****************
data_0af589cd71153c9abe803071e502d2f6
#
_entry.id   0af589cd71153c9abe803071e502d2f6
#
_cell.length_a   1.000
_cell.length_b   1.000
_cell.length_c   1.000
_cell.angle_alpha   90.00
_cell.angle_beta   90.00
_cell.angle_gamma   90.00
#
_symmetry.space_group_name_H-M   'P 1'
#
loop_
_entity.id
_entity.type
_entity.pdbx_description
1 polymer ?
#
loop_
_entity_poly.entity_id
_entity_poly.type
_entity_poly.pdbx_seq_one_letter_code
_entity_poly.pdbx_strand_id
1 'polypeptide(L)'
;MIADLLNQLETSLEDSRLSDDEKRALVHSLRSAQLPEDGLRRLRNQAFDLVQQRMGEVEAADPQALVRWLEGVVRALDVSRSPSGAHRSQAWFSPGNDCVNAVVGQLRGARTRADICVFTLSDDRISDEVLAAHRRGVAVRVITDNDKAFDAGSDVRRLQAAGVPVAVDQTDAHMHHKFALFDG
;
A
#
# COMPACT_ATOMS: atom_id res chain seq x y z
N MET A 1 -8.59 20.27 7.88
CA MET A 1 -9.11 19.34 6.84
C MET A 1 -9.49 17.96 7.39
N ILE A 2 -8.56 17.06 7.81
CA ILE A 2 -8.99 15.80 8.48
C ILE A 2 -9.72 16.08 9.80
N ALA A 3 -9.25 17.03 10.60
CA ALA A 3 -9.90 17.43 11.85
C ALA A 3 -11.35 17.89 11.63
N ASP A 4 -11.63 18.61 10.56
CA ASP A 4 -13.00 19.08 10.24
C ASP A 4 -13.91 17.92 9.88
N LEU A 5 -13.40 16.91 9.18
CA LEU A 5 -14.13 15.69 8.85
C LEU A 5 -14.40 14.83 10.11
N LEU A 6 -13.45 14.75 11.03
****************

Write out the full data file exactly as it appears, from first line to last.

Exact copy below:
data_0af589cd71153c9abe803071e502d2f6
#
_entry.id   0af589cd71153c9abe803071e502d2f6
#
_cell.length_a   1.000
_cell.length_b   1.000
_cell.length_c   1.000
_cell.angle_alpha   90.00
_cell.angle_beta   90.00
_cell.angle_gamma   90.00
#
_symmetry.space_group_name_H-M   'P 1'
#
loop_
_entity.id
_entity.type
_entity.pdbx_description
1 polymer ?
#
loop_
_entity_poly.entity_id
_entity_poly.type
_entity_poly.pdbx_seq_one_letter_code
_entity_poly.pdbx_strand_id
1 'polypeptide(L)'
;MIADLLNQLETSLEDSRLSDDEKRALVHSLRSAQLPEDGLRRLRNQAFDLVQQRMGEVEAADPQALVRWLEGVVRALDVSRSPSGAHRSQAWFSPGNDCVNAVVGQLRGARTRADICVFTLSDDRISDEVLAAHRRGVAVRVITDNDKAFDAGSDVRRLQAAGVPVAVDQTDAHMHHKFALFDG
;
A
#
# COMPACT_ATOMS: atom_id res chain seq x y z
N MET A 1 -8.59 20.27 7.88
CA MET A 1 -9.11 19.34 6.84
C MET A 1 -9.49 17.96 7.39
N ILE A 2 -8.56 17.06 7.81
CA ILE A 2 -8.99 15.80 8.48
C ILE A 2 -9.72 16.08 9.80
N ALA A 3 -9.25 17.03 10.60
CA ALA A 3 -9.90 17.43 11.85
C ALA A 3 -11.35 17.89 11.63
N ASP A 4 -11.63 18.61 10.56
CA ASP A 4 -13.00 19.08 10.24
C ASP A 4 -13.91 17.92 9.88
N LEU A 5 -13.40 16.91 9.18
CA LEU A 5 -14.13 15.69 8.85
C LEU A 5 -14.40 14.83 10.11
N LEU A 6 -13.45 14.75 11.03